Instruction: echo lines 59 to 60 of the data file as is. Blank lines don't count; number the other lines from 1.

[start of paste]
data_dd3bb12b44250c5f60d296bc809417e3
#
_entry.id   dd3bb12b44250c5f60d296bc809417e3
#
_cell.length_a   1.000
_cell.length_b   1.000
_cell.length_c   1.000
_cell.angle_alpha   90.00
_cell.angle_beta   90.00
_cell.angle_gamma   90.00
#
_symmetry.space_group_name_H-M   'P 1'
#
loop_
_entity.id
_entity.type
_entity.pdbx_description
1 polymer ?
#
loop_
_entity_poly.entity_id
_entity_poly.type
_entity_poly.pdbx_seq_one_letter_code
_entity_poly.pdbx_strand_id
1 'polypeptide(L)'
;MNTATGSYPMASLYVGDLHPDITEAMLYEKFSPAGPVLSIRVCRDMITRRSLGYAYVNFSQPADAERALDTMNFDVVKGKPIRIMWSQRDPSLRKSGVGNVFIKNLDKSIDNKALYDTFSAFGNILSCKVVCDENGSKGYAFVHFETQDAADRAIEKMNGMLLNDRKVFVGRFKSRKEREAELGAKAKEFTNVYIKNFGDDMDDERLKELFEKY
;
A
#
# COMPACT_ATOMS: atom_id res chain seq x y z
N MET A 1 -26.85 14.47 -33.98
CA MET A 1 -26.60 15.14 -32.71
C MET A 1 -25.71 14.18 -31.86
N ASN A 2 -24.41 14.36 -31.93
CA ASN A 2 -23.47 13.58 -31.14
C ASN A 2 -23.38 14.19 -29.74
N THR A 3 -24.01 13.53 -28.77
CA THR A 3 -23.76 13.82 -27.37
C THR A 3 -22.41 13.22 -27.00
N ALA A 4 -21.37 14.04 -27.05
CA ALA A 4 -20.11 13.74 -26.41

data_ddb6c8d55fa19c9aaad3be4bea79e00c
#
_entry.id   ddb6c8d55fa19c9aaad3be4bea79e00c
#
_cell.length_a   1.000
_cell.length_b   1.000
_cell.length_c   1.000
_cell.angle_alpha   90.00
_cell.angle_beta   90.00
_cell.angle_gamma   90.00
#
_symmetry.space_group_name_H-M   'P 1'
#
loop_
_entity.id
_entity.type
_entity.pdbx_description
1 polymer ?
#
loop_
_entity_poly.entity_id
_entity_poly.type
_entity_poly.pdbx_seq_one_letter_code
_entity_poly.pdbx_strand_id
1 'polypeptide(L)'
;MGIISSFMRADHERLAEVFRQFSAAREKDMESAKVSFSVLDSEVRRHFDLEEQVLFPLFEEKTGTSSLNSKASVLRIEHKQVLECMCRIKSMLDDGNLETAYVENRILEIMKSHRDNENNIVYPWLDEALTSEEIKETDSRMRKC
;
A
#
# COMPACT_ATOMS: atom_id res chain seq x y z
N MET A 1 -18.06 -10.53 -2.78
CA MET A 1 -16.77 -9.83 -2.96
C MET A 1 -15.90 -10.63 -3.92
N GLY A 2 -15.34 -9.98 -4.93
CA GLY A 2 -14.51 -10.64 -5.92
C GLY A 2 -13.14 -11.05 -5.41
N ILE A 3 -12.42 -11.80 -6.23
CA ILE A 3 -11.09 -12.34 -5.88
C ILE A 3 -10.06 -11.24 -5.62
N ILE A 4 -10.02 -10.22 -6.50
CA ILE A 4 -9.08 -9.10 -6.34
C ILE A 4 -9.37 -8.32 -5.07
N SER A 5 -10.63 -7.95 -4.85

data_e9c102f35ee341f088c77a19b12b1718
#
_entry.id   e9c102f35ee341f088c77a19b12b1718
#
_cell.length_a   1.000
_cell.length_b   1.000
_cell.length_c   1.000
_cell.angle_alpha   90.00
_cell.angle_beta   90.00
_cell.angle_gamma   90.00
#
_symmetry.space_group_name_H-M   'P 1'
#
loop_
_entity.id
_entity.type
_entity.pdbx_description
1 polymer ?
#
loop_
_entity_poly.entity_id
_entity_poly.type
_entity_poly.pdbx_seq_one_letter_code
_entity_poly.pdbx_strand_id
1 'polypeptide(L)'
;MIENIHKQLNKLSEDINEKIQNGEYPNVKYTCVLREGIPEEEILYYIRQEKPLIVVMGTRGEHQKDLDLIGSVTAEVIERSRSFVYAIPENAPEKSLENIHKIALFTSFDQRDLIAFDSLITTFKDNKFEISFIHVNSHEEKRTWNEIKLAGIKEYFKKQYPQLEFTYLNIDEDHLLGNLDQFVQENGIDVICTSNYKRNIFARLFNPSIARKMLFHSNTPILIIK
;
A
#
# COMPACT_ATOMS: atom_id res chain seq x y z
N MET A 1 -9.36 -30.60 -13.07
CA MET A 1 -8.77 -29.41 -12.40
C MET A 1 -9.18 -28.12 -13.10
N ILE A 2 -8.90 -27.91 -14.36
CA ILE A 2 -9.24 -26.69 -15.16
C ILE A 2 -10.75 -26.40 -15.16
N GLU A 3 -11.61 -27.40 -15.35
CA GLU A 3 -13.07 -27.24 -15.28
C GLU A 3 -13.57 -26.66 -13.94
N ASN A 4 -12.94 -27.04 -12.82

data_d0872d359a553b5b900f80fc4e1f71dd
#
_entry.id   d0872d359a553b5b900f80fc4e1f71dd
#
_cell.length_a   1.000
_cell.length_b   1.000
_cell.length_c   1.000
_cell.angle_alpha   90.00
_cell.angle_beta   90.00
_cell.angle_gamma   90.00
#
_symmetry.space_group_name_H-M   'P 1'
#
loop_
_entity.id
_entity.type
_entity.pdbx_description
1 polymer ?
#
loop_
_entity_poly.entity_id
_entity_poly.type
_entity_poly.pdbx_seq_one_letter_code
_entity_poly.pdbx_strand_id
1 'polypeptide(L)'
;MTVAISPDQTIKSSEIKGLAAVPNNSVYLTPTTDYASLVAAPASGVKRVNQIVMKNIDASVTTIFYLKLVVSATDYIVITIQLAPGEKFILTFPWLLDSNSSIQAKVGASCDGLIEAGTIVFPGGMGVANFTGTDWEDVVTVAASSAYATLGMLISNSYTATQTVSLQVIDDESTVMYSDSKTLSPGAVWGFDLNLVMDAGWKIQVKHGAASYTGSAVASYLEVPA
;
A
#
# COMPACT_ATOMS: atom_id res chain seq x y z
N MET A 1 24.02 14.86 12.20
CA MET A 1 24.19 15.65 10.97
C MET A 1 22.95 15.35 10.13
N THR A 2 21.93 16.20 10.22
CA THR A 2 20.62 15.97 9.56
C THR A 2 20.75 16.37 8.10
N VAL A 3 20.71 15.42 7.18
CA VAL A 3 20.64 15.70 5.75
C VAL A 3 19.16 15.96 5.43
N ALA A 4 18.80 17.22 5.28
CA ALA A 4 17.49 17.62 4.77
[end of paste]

1 polymer ?
#